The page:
8 Books to Take You Back to the 1980s
Beneath a veneer of hedonism and fun, the '80s was an era of intractable social stratification
Ah, the 1980s. New Wave, post-punk, huge hair, the brat pack. Dancing next to Grace Jones at AREA, eating at The Empire Diner at 4 a.m., and spying artist Keith Haring drawing on New York subway walls with chalk. The ’80s was an age of fantasy and freedom. So why are novels set in the 1980s so sad? Because beneath a veneer of hedonism and fun, the 1980s was an era of intractable social stratification, racism, and thousands of deaths from AIDS. There was little sympathy in the air—the 1980s was a materialistic, cynical, and mean decade. Television shows like Dynasty and Dallas glamorized corruption and competition. Reagan’s trickle-down economics and tax cuts for the 1% sharpened the divide between the haves and the have-nots. It is chilling and inevitable to compare the US government’s reaction to AIDS to COVID-19. Just as the Trump administration has allowed the virus to run rampant and to ravage the U.S., the Reagan administration denied AIDS as a health crisis for most of the decade.
I was a teenager in the 80s, and in my novel, Age of Consent, I explore themes from the decade through the lens of my teenage characters. My protagonist, Justine Rubin, a Jewish scholarship student from an intellectual but impoverished family, arrives at boarding school in Connecticut. Justine befriends Eve Straus, a sheltered girl from a wealthy New York family. Both Jewish, they hail from different backgrounds, yet forge a deep friendship. Justine must navigate complex class hierarchies, and slowly learns the nuances between the wealth of the Upper East Side and Soho and how her friends Eve, India and Clay fit into this unfamiliar class and wealth puzzle. The novel is set in 1983 when the United States was in the grip of AIDS but in deep denial.
The Prettiest Star by Carter Sickels
Sickels’ novel is a beautiful and poignant portrait of a young man returning to die in the rural community that rejected him. It is a new kind of portrait of the AIDS crisis, told as a closely observed family drama.
Christodora by Tim Murphy
The Christadora is a famous apartment building in NYC’s East Village, and its evolution from a squat to luxury apartments has become a symbol of the neighborhood’s gentrification. This ambitious novel moves between the Tompkins Square riots of the 1980s, which were aimed at eliciting a proper governmental response to AIDS, to the glass high rises of today. Murphy paints a compelling picture of the community of activists that transformed queer life in the 1980s, and the people who stood in solidarity to show the world that AIDS was a disease that affected more than just gay men.
Sag Harbor by Colson Whitehead
An intimate portrait of the wealthy Black community in the Hamptons, Whitehead’s coming of age novel is set in 1985 and follows 15-year-old Benji during a summer in Sag Harbor at his moneyed parents’ house. Growing up, I was keenly aware of the racism and anti-Semitism in the Hamptons, which was the New York City version writ large, fueled by money and hidden behind private hedges.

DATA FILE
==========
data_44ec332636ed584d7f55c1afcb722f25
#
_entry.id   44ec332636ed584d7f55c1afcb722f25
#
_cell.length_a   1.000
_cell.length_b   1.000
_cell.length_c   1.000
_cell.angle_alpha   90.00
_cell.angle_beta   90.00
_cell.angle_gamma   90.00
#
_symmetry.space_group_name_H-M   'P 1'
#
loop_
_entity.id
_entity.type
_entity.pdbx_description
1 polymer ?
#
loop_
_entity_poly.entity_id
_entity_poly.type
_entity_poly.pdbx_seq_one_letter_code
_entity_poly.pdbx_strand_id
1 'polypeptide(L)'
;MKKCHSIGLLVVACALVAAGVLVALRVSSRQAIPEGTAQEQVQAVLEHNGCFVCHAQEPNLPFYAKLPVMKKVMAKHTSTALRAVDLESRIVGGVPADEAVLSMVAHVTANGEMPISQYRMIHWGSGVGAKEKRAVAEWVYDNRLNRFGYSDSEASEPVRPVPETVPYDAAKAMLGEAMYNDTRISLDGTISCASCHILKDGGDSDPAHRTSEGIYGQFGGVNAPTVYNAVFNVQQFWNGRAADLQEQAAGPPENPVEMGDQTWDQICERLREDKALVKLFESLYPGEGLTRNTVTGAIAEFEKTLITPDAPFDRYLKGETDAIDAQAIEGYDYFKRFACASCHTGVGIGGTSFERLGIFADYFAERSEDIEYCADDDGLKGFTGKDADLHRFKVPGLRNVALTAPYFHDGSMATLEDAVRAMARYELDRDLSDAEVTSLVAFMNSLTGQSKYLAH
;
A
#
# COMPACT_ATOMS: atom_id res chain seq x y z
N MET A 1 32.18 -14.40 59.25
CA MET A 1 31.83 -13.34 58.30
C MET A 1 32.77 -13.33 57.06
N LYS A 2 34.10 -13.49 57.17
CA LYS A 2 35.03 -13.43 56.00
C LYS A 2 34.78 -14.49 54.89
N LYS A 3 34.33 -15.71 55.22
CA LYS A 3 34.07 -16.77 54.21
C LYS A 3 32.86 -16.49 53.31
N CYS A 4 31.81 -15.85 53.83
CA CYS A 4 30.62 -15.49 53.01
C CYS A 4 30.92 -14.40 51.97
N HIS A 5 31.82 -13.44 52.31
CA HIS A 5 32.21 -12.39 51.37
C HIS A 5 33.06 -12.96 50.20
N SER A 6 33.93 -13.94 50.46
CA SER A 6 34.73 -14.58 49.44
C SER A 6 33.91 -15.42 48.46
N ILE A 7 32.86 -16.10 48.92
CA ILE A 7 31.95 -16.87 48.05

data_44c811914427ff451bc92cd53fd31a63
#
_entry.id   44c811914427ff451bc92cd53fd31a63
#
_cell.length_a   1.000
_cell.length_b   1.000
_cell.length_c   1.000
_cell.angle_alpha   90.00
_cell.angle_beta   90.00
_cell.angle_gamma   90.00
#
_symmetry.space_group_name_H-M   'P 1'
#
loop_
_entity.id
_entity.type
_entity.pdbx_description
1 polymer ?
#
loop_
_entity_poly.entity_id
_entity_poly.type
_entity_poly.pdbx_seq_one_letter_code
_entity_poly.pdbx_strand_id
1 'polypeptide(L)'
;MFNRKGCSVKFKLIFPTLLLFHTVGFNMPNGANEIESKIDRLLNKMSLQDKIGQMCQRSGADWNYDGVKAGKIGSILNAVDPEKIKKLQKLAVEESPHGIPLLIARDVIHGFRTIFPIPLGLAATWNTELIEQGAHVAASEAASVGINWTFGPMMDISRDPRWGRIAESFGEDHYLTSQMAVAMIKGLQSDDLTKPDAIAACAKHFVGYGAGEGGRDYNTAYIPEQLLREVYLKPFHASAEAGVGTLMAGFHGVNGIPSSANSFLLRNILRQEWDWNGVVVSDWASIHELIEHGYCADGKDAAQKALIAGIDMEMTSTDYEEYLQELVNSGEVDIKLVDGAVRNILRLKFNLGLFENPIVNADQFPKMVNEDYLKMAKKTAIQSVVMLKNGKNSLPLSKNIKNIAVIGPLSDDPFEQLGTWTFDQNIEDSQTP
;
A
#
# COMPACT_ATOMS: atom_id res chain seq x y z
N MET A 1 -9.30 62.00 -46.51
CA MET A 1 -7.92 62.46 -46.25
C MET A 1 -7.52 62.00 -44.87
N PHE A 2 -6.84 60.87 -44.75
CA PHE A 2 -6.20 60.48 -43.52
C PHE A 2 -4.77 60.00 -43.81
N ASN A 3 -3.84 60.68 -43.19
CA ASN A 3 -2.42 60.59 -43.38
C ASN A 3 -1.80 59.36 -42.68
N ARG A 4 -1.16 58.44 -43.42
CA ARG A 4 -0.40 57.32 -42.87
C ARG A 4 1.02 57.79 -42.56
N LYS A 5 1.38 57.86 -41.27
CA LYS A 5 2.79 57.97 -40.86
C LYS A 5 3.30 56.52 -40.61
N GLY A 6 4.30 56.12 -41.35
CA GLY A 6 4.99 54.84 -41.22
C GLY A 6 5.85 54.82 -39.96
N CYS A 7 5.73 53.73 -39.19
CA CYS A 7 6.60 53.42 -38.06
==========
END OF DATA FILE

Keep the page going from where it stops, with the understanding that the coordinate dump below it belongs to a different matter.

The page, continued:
Swing Time by Zadie Smith
This is a tale of the bond between two teenage girls from the projects, and the story of how friendship can tether us to home and comfort even if we travel far away.
Tell the Wolves I’m Home by Carola Rifka Blunt
Another beautiful and personal story of loss. June adores her uncle Finn, a successful artist. When he dies of a mysterious disease that June’s mother cannot bear to name, June sees a strange man hanging around Finn’s funeral. A few days later, she receives her uncle’s teapot, with a note from this man, Toby, her uncle’s lover. June and Toby form an unlikely friendship, sharing stories and memories of Finn in order to heal, while June’s sister Greta is unraveling.
Red at the Bone by Jacqueline Woodson
Woodson’s glorious story of an unexpected teen pregnancy bursts with stunning prose. The story revolves around Iris, a Black teen from a prosperous family, and Aubrey, the son of a struggling single mother. When Iris gets pregnant, the story explodes, divides, and mutates. Woodson examines the choices we make and the ripples that never dissipate.
Black Swan Green by David Mitchell
An exquisite coming of age novel is set in a rural British village in the 1980s. The novel is composed of thirteen chapters that stand alone as stories themselves. I loved the precocious voice of 13-year-old Jason, and how Mitchell portrays the world, once magical, sometimes macabre, through Jason’s young eyes.
Veronica by Mary Gaitskill
Gaitskill is a master of the deadpan. But beneath her vicious descriptions of cruelty, debauchery, and self-harm, lies a tenderness towards her characters, which once discovered is all the more incisive. Veronica alternates between the present and the past of the 1980s, a narrative that the New York Times accurately described as a “’where are they now’ for the Nan Goldin crew.”